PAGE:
An extraordinary life

August 2, 2022

By Jeff Becraft


The more I find out about my Mom, the more impressed I am about who she was as a person.

Mom grew up in deep, southwest Virginia in a little coal-mining community named Appalachia. She was named by her Dad after June Tolliver in the book, Trail of the Lonesome Pine.

Mom had four brothers and her dad worked as an engineer on the railroad. She would often tear up as she would tell how she didn’t know how her parents put all of the children through college.  I mentioned this years ago but my Mom and her brothers would walk one mile to school, walk one mile home for lunch (probably corn bread and soup beans), walk another mile back to go school, and finish off the school day with yet another mile walk home. Four miles every day to go to school.

She went to Emory & Henry College where she was the drum major and Miss Emory & Henry. She went on to become a school teacher and started teaching in Big Stone Gap, Virginia.  She then moved up to Maryland, 450 miles away from small-town Appalachia, and took a job at Clarksburg Elementary School eventually winding up at Laytonsville Elementary School where she spent most of her 30-year teaching career.

Mom was an incredible and highly-respected teacher.  A fellow teacher said of her, “She was like a sister to me.”  She would always give her best for her students and would go the extra mile for each one of them, even if they required extra attention. We could often be out in public and someone would come up to us thanking her and saying, “Mrs. Becraft… you were my 3rd grade teacher.”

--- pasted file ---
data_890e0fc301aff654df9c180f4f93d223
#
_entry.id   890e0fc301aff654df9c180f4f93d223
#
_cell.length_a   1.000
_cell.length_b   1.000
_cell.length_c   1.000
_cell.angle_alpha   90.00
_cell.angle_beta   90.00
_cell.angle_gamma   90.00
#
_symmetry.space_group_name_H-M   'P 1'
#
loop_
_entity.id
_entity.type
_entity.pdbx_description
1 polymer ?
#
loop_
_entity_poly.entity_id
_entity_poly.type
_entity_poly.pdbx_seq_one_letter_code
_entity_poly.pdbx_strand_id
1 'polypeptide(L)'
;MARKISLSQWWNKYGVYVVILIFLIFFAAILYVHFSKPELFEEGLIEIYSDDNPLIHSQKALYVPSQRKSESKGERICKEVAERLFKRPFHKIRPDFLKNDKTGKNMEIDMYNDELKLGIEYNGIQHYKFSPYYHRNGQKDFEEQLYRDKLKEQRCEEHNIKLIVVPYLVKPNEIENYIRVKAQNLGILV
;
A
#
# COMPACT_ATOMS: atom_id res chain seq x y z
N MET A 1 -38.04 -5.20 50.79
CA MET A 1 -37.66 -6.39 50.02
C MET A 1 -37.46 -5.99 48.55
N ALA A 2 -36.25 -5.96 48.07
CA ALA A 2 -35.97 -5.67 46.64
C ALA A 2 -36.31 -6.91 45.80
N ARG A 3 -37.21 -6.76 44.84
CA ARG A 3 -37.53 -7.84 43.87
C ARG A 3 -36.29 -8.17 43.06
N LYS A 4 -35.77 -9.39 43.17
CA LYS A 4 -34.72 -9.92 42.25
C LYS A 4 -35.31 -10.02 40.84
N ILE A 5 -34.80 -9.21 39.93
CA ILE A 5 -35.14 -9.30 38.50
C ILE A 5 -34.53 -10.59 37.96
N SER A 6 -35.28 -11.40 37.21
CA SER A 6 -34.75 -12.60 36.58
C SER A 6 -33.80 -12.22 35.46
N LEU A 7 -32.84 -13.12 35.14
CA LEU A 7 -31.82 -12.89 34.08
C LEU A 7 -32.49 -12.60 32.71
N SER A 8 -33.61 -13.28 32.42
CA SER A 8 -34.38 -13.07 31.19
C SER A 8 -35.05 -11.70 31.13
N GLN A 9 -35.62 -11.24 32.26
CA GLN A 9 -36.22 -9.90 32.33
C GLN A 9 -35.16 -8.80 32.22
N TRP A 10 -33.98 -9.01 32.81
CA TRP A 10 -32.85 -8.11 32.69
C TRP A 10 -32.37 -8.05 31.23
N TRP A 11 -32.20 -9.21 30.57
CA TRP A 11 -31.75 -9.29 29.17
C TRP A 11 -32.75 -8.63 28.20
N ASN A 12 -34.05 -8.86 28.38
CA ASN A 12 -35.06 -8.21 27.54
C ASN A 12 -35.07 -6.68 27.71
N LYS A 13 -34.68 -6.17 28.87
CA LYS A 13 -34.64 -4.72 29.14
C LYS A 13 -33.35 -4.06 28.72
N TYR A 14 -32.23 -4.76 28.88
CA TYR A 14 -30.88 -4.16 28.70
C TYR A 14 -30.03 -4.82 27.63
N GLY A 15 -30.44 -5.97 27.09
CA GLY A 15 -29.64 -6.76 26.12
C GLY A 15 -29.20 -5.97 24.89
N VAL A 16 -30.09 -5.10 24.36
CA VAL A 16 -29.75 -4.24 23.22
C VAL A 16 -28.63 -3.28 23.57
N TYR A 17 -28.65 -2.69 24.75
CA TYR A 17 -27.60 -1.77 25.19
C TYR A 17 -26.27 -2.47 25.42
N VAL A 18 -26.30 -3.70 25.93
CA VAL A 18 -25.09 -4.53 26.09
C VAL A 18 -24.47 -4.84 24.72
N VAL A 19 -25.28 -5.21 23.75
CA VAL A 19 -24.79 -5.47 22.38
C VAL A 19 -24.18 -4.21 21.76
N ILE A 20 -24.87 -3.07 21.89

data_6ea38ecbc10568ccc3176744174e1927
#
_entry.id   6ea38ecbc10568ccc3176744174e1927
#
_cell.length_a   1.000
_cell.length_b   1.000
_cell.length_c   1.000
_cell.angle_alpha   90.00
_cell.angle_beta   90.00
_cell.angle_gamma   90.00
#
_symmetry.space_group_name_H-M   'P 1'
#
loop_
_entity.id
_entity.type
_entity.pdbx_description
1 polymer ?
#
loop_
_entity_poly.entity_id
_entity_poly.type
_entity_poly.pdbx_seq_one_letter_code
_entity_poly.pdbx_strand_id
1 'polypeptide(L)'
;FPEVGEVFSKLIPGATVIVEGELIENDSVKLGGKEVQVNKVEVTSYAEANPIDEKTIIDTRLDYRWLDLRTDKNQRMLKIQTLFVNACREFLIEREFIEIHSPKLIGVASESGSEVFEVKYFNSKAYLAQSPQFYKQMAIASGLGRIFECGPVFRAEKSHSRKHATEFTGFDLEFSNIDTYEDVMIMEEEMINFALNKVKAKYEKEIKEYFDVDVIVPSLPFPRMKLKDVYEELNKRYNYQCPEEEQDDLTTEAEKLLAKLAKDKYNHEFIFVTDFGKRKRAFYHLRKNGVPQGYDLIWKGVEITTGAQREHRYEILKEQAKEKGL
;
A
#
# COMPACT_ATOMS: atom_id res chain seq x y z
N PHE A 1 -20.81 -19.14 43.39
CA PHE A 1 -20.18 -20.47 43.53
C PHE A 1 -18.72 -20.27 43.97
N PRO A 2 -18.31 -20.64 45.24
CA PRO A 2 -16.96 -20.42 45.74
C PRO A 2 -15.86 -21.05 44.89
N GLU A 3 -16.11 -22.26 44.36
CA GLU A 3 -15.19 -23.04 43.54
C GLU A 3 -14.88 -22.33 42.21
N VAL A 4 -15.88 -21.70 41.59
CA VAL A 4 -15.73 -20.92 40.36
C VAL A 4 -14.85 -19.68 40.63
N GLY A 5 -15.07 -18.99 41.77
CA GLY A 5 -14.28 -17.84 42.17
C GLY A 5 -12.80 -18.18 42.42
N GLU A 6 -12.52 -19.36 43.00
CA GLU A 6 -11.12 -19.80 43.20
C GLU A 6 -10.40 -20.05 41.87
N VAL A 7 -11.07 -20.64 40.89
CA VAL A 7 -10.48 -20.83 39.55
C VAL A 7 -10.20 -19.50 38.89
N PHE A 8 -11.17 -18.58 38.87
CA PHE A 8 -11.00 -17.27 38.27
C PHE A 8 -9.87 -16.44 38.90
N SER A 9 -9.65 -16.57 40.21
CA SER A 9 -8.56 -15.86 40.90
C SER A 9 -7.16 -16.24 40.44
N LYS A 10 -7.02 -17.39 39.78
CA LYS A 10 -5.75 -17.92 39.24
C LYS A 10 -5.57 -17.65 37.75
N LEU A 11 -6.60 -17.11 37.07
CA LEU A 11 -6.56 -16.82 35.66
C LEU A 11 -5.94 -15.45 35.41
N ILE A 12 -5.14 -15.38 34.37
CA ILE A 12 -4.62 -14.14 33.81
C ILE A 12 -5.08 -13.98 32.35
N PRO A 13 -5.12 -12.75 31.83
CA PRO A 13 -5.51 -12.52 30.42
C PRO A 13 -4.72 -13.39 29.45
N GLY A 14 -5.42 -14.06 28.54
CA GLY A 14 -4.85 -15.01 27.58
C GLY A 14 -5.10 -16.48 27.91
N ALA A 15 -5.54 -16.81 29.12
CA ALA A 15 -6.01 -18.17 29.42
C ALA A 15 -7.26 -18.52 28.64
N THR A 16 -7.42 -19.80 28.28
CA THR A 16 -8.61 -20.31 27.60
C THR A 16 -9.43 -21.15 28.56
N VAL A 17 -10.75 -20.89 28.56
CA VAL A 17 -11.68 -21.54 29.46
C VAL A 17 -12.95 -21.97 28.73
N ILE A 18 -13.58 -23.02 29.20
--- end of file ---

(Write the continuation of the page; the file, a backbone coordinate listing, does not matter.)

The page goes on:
One story that reveals her heart is when she was still teaching in Big Stone Gap (a hop, skip, and a jump from Appalachia), where going to the 5 cent movie show on Saturday mornings was a big deal for kids.  There was one of her students who was extremely poor and didn’t have the 5 cents.  Mom, in her great wisdom, rather than simply giving him the 5 cents, she guarded his dignity (such an important principle when helping people), and hired him by having him stay later and clean the chalkboards.  She paid him the 5 cents for his work… and he went to the picture show.  That student went on to have a career in the Navy.  Years and years later, he and his wife came all the way from Indiana to see my Mom and thank her.

Growing up, I didn’t really recognize what a great person my Mom was. After all, she was just my Mom. There is no “just” anything in this life.  Each one of us is a valuable part of what is going on… especially our parents.  It wasn’t until I got older and looked backwards that I saw all who Mom was and all that she did. She made tremendous sacrifices for her family, especially for my brother and me.

Mom was a person who gave her best… whether it was to her family or her students.  Her family meant a lot to her.  As one grandchild commented, “She was our #1 fan.”

So… this is to honor my Mom… an extraordinary life. And it is also to encourage us – the people in our lives are there right now.  Let us make the most of it, and of them.  And recognize how truly valuable they are.


Jeff Becraft is the Director Emeritus for Youth Corps and has dedicated much of his life to helping shift the vision of people’s lives. Youth Corps is a life-changing leadership development experience that inspires high school students to be leaders in the Midlands and beyond. You can connect with Jeff at [email protected].